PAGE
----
Usala SJ, Menke JB, Watson TL, Wondisford FE, Weintraub BD, Berard J, Bradley WEC, Ono S, Mueller OT, Bercu BB. A homozygous deletion in the c-erbA-β thyroid hormone receptor gene in a patient with generalized thyroid hormone resistance: Isolation and characterization of the mutant receptor. Mol Endocrinol, 1991; 5:327–335.PubMedCrossRefGoogle Scholar
  26. 26.
    Safer J, Cohen RN, Hollenberg AN, Wondisford FE. 1998 Defective release of nuclear corepressors by hinge mutants of the thyroid hormone: mechanism of resistance to thyroid hormone, J Biol Chem 273:30175–30182PubMedCrossRefGoogle Scholar
  27. 27.
    Hashimoto, K., Curty, F.H., Borges, P.P., Lee, C.E., Abel, E.D., Elmquist, J.K., Cohen, R.N., and Wondisford, F.E. 2001. An unliganded thyroid hormone receptor causes severe neurological dysfunction. Proc Natl Acad Sci USA. 98:3998–4003.PubMedCrossRefGoogle Scholar
  28. 28.
    Oppenheimer, J.H., and Schwartz, H.L. 1997. Molecular basis of thyroid hormonedependent brain development. Endocr Rev. 18:462–475.PubMedCrossRefGoogle Scholar
  29. 29.
    Koibuchi, N., and Chin, W.W. 2000.Thyroid hormone action and brain development. Trends Endocrinol Metab. 11:123–128.PubMedCrossRefGoogle Scholar
  30. 30.
    Morte, B., Manzano, J., Scanlan, T., Vennstrom, B., and Bernal, J. 2002. Deletion of the thyroid hormone receptor alpha 1 prevents the structural alterations of the cerebellum induced by hypothyroidism. Proc Natl Acad Sci USA. 99:3985–3989.PubMedCrossRefGoogle Scholar
  31. 31.
    Reichardt, H.M., Kaestner, K.H., Tuckermann, J., Kretz, O., Wessely, O., Bock, R., Gass, P., Schmid, W., Herrlich, P., Angel, P., and Schutz, G. 1998. DNA binding of the glucocorticoid receptor is not essential for survival. Cell. 93:531–541.PubMedCrossRefGoogle Scholar
  32. 32.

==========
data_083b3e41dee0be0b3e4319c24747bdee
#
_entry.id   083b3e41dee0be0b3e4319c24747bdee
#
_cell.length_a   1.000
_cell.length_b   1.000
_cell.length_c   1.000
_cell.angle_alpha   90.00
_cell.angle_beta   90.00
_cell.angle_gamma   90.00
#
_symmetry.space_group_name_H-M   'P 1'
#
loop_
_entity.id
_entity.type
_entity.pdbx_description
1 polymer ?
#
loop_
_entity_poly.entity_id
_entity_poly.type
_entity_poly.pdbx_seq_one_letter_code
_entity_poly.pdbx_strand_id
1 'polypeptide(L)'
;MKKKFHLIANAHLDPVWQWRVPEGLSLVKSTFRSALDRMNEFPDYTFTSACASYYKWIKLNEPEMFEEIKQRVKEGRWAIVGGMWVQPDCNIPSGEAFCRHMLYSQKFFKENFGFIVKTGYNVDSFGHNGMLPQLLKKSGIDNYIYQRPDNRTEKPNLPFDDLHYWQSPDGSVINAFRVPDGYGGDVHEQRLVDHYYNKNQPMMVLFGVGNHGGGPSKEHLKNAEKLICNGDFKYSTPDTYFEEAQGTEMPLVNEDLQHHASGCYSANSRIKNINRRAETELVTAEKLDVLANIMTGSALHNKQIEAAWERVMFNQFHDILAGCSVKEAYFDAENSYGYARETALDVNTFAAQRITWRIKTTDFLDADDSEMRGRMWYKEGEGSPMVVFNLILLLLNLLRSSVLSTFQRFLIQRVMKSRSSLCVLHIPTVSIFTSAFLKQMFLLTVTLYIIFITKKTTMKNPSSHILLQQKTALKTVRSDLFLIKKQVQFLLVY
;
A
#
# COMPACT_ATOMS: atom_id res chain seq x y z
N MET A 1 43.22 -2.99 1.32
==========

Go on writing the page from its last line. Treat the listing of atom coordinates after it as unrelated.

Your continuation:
Shibusawa, N., Hollenberg, A.N., and Wondisford, F.E. 2003. Thyroid hormone receptor DNA binding is required for both positive and negative gene regulation. J Biol Chem. 278:732–738.PubMedCrossRefGoogle Scholar
  33. 33.
    Bunting, M., Bernstein, K.E., Greer, J.M., Capecchi, M.R., and Thomas, K.R. 1999. Targeting genes for self-excision in the germ line. Genes Dev. 13:1524–1528.PubMedCrossRefGoogle Scholar
  34. 34.
    Shibusawa N, Hashimoto K, Nikrodhanond AA, Liberman MC, Applebury ML, Liao XH, Robbins JT, Refetoff S, Cohen RN, Wondisford FE 2003 Thyroid hormone action in the absence of thyroid hormone receptor DNA-binding in vivo J Clin Invest (in press).Google Scholar
  35. 35.
    Tagami, T., Madison, L.D., Nagaya, T., and Jameson, J.L. 1997. Nuclear receptor corepressors activate rather than suppress basal transcription of genes that are negatively regulated by thyroid hormone. Mol Cell Biol. 17:2642–2648.PubMedGoogle Scholar
  36. 36.
    Tagami, T., Park, Y., and Jameson, J.L. 1999. Mechanisms that mediate negative regulation of the thyroid-stimulating hormone alpha gene by the thyroid hormone receptor. J Biol Chem. 274:22345–22353.PubMedCrossRefGoogle Scholar
  37. 37.
    Ng, L., Hurley, J.B., Dierks, B., Srinivas, M., Salto, C., Vennstrom, B., Reh, T.A., and Forrest, D. 2001. A thyroid hormone receptor that is required for the development of green cone photoreceptors. Nat Genet. 27:94–98.PubMedGoogle Scholar
  38. 38.
    Deol, M.S. 1976. The role of thyroxine in the differentiation of the organ of Corti.Acta Otolaryngol. 81:429–435.Google Scholar
  39. 39.
    Rusch, A., Erway, L.C., Oliver, D., Vennstrom, B., and Forrest, D. 1998. Thyroid hormone receptor beta-dependent expression of a potassium conductance in inner hair cells at the onset of hearing. Proc Natl Acad Sci U S A. 95:15758–15762.PubMedCrossRefGoogle Scholar

Copyright information

© Kluwer Academic Publishers 2004

Authors and Affiliations

  • Fredric E. Wondisford
    • 1
  1. 1.Section of Endocrinology, Department of MedicineUniversity of ChicagoUSA

Personalised recommendations